Australia’s views on climate crisis ‘backward’: Human Rights Watch

According to a renowned human rights organisation, Australia’s “backwards” attitudes on global warming and asylum seekers are becoming increasingly unacceptable to the rest of the world.

Despite its general record as a strong, multicultural democracy, Human Rights Watch released its annual world report on Thursday, finding “severe human rights violations” in Australia.

Human Rights Watch focused for the first time on climate change, an area where Australia was deemed to be notably lacking. The research slammed Australia’s per capita emissions, which are among the highest in the world, as well as its massive fossil fuel exports and tax incentives for fossil fuel businesses, which have risen by 48 percent since the Paris Agreement in 2015.

The report criticised Australia’s treatment of asylum seekers and refugees, particularly those who were transferred to Australia and held in hotel rooms for long periods of time with “restricted access to sunlight, space to exercise, and fresh air.” The short-term incarceration of tennis star Novak Djokovic has brought the suffering of asylum seekers to the attention of the world.

Indigenous incarceration rates in Australia were also denounced, with Indigenous people accounting for 30% of all adult prisoners despite making up only 3% of the general population. At least 11 Indigenous people died in custody last year. The report revealed that Indigenous children are 17 times more likely than non-Indigenous youngsters to be imprisoned, and it chastised Australia for disregarding recommendations from 31 UN member nations to raise the age of criminal responsibility to the internationally recommended minimum of 14.

The severe travel restrictions imposed during the outbreak were also brought up. According to the report, the decision to bar Australians from coming home was a “punitive attitude to travel” that divided tens of thousands of Australian families.

Human Rights Watch drew attention to the disparate treatment of Australians residing in India following the wave in May of last year, compared to those living in the United States and the United Kingdom following similar increases.

“Strict and inflexible domestic travel restrictions within Australia have separated families and rendered others unable to return home,” the report stated. “Individuals have been denied permission to travel across state borders for compassionate reasons or medical treatment, despite their willingness to abide by quarantine restrictions.”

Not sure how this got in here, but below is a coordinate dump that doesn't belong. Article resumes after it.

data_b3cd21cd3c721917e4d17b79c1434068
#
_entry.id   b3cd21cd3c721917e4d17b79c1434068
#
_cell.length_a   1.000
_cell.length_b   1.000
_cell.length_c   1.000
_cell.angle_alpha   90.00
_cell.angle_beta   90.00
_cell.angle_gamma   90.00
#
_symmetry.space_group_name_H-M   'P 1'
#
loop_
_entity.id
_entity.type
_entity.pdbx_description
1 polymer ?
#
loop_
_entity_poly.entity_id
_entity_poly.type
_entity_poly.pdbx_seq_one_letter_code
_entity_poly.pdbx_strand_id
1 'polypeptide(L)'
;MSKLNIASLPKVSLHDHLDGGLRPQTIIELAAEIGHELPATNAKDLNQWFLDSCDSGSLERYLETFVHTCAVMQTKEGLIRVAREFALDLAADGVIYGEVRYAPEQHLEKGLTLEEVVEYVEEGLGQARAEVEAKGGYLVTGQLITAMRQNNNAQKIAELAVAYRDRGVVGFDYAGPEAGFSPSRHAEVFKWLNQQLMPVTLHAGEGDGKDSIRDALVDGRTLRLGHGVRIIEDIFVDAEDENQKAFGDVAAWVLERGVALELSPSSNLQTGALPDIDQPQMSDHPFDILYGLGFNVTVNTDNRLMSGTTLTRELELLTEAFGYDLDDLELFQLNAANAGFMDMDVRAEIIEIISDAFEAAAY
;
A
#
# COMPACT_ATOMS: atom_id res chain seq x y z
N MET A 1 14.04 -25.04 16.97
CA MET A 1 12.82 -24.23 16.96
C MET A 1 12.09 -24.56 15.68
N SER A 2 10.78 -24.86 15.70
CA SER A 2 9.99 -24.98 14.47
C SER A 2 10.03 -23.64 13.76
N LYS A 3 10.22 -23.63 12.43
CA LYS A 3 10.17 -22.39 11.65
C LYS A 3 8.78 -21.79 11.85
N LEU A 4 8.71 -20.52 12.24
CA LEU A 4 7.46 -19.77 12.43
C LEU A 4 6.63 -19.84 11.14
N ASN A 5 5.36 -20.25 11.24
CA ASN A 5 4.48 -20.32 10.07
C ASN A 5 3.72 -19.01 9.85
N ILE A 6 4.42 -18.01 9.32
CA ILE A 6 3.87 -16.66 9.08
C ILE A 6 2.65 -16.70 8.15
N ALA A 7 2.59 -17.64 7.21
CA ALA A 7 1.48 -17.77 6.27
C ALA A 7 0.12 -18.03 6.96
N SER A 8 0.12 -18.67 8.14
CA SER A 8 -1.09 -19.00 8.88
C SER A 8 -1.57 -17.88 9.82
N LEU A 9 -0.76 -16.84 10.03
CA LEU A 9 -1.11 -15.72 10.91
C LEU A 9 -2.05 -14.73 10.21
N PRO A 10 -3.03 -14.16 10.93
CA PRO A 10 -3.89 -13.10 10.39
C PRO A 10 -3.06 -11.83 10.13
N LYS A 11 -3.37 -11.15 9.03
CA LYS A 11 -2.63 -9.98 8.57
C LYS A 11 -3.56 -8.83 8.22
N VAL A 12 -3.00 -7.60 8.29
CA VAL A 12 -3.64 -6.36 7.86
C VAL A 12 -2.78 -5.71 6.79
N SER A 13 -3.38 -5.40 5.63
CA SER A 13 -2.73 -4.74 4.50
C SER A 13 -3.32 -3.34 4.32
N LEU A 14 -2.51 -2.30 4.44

Sophie McNeill, a researcher with Human Rights Watch Australia, said the world was becoming baffled as to why Australia took such “backwards” positions on matters like climate change and asylum seekers.

“The rest of the world and Australians are increasingly saying, ‘This is unacceptable; we can’t go on like this,'” McNeill told the media.

“With Australia’s climate policy, we’re now seeing a rising realisation throughout the world of how retrograde Australia is on this.” The Djokovic situation has also reminded us that we have a same attitude about asylum seekers.”

According to a report by Human Rights Watch, Australian institutions are failing to protect the academic freedom of students who speak out about China and academics who criticise the Communist Party. As a result, they were “susceptible to harassment and intimidation by Chinese government sympathisers,” according to the investigation.

“Chinese pro-democracy students in Australia change their behaviour and self-censor to prevent threats and harassment from classmates, as well as being ‘reported on’ by them to authorities back home,” according to the article.

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